Which brings me to the episode's great revelation: the Doctor is the last of the Time Lords. I can see the sense of this approach. It makes him a lonely wanderer in time and space like he always was, creates a sense of mystery around him, and gives Rose an emotional reason for staying with him, as she doesn't want him to be on his own. It doesn't preclude him from meeting his own people on occasion (after all, they can time travel), but it does preclude stories set on Gallifrey, which has got to be a blessing. This cuts down on unnecessary continuity, which is also a good thing, in my opinion. I could imagine viewers tuning in wanting to know more about this calamity, and I'm sure they'll learn more in dribs and drabs through the coming weeks.

I'm sorry Russell, but I don't think this will be the story that everyone remembers. If I had to give 'The End of the World' a mark out of ten, I would probably give it a five.

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ot with a bang, but with a... well, a sort of whumfhfhhfhhh noise and a Marc Almond soundtrack. What were the chances?

By rights The End of the World should have had an easy ride, coasting on the record ratings of Episode One, plus trailers and a 'Next Week...' clip promising aliens galore, Russell T's personal stamp of approval, eager anticipation of a proper sci-fi story, and excellent word of mouth. Despite Ant'n'Dec's drafting in of Tony Blair to lure viewers away to ITV, no-one was really scared - if David Beckham last week couldn't win the ratings battle, a politician was never going to pull in the punters.

In the event, of course, what Episode Two was actually up against was Wednesday's shock news that Christopher Eccleston was only doing one series (predictably, and rather unfairly, splashed over the tabloid press as "Dr Who Quits After Just One Episode!"), potentially undermining the viewers interest in the series and character just as it had hit its stride. Hysterical fans, jeering pundits and bored journalists looking for something to put between "Pope not dead yet" stories all added to the fire. Suddenly the series was going to have to pull off something pretty special to justify its continued attention.

A stroke of luck, then, that it was a fantastic piece of television.

Anyone who's seen early 70s disaster The Curse of Peladon, or worse, 1987's Dragonfire, knows what happens when Dr Who tries to overreach itself. Wowed by big screen extravaganzas, it tries to do the Star Wars cantina scene on a budget, and you end up with two extras in party masks and a giant penis in a cloak. One look at a script that called for squishy blue pixies, robot spiders, humaniod vultures, alien goths, two dimensional women and a disembodied head in a pot should have had the Beeb reaching for the Big Red Cancellation Button before the coffee had got cold. And yet, in the big-budget light of the cgi-aided 21st century, suddenly, somehow, it works.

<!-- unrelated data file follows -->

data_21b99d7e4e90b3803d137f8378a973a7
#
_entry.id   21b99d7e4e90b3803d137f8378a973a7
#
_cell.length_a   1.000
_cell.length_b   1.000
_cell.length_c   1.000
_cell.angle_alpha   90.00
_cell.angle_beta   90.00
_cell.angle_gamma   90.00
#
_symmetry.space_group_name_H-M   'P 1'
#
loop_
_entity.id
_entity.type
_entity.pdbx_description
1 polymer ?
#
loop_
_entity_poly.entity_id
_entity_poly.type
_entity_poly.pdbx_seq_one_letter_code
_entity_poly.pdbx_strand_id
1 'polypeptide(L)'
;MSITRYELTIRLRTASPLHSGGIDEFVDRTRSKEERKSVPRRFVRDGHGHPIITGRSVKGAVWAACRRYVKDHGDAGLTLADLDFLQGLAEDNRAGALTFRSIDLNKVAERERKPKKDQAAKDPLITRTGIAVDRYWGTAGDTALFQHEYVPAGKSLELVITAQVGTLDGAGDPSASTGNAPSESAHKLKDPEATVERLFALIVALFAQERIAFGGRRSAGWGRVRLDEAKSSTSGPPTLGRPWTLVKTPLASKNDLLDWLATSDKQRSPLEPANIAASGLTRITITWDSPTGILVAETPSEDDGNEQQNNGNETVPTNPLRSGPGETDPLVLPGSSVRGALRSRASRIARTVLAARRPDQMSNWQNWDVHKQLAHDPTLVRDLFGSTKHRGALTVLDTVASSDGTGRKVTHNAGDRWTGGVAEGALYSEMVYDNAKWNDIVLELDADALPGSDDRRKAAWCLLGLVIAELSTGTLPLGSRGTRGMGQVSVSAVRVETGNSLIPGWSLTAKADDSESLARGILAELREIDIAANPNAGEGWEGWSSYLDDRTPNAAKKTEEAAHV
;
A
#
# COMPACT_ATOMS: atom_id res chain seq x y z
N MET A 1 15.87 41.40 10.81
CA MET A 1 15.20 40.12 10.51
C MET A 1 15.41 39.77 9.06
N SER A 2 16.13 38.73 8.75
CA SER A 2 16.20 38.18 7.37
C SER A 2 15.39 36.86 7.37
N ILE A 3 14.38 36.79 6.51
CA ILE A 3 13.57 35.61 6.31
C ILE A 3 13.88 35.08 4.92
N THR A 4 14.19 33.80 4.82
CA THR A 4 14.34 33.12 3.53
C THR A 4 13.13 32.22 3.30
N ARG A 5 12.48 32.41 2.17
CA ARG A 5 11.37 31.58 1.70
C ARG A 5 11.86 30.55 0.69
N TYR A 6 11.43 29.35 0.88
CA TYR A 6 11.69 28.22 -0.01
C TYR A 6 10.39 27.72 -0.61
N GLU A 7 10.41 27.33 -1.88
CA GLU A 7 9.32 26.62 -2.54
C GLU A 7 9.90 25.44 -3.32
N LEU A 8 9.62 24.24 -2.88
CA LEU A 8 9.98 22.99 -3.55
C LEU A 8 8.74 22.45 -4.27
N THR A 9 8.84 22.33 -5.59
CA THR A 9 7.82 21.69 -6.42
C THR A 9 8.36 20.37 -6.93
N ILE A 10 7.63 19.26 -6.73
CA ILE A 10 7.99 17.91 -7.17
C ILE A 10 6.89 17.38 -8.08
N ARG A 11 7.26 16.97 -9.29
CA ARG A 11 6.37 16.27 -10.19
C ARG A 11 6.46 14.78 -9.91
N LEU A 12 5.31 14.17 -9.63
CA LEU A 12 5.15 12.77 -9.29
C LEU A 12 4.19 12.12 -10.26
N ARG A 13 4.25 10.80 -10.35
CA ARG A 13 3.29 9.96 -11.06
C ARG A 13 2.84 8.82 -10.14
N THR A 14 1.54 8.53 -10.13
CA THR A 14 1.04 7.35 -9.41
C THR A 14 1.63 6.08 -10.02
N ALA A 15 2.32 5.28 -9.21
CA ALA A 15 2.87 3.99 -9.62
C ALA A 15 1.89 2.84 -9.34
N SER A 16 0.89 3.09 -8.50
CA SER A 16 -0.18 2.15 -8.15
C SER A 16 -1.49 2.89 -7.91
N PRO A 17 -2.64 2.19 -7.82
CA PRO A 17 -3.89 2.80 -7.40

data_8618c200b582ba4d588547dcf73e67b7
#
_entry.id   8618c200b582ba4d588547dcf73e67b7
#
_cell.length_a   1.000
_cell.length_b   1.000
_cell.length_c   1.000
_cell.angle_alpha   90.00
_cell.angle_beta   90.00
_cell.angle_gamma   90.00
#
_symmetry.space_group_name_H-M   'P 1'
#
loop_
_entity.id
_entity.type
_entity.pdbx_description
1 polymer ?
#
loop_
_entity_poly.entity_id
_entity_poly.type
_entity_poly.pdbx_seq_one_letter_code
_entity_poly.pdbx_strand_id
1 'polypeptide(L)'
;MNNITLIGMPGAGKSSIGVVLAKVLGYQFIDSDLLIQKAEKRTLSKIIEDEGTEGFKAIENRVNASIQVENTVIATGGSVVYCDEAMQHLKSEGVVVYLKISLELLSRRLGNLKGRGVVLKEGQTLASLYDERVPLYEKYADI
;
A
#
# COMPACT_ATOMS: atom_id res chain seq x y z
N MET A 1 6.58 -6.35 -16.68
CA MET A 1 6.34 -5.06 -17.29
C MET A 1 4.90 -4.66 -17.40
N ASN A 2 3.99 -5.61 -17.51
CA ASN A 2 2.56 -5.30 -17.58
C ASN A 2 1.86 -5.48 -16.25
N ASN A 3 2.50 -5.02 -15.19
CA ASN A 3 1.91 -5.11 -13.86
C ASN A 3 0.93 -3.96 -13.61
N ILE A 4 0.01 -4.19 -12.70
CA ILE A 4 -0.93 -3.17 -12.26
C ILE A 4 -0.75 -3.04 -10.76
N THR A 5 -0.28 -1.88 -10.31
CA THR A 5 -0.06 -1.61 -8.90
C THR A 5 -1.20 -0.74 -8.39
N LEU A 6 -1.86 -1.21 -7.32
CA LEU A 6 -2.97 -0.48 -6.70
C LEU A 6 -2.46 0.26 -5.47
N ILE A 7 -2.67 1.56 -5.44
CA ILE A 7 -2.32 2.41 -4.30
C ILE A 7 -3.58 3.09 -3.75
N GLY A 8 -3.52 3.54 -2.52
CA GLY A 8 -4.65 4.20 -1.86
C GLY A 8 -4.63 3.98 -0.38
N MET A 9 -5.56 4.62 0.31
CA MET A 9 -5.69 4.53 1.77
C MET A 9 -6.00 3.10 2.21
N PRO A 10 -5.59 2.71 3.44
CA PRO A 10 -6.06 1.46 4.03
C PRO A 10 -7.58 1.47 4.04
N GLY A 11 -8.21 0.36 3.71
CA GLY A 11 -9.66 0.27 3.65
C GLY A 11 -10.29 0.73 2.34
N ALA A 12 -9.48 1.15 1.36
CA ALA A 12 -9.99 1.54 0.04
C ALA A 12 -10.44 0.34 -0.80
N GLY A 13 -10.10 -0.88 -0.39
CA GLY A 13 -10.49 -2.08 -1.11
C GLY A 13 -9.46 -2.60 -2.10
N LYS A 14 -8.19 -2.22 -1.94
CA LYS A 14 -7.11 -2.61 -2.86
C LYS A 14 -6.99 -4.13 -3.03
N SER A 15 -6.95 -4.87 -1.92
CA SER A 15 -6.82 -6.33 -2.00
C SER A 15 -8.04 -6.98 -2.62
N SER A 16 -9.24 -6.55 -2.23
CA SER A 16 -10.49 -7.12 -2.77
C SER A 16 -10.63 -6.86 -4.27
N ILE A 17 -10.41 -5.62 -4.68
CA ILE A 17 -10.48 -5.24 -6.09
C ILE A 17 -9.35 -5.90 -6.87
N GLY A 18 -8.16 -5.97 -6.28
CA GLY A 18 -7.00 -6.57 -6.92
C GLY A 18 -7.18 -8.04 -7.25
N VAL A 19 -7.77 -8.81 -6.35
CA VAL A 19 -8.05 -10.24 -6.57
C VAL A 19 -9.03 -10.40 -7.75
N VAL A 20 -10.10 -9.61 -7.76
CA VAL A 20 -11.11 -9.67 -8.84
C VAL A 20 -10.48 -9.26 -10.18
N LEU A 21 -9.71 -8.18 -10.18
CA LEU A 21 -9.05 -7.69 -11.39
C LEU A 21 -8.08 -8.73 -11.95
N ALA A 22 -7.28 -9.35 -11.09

The Doctor takes Rose to the year Five Billion, to a glittery gala event marking the destruction of the Earth. Alien celebrities make brittle small talk on board a luxurious Space Platform, while something nasty in the air vents plots murder, corruption and special effects. People are killed. Things go wrong. Stuff explodes. The Doctor save the day. In a way it's Dr Who by numbers, but it's more than that... This is Dr Who as my childhood memories depict it, before the harsh accuracies of DVD re-releases spelt out the awful truth. The Space Platform really is luxurious, the celebrities really DO look alien, and the effects genuinely are special.

The main weakness of Rose, of course, was its contemporary setting and focus on the title character, and the resultant lack of full-on science fiction elements or story. This is repaid in spades in The End of the World, with its definitively futuristic location, wall-to-wall cg and no human characters other than the TARDIS crew. The visuals are, without exception, impeccable, designed to the hilt and glorious to explore. The writing is once again absolutely cracking, laden with jokes, dramatic set pieces and moments of deeper emotion, and a story that - built around the natural time-limit of the countdown to Earth's destruction - never feels rushed, but always pacey.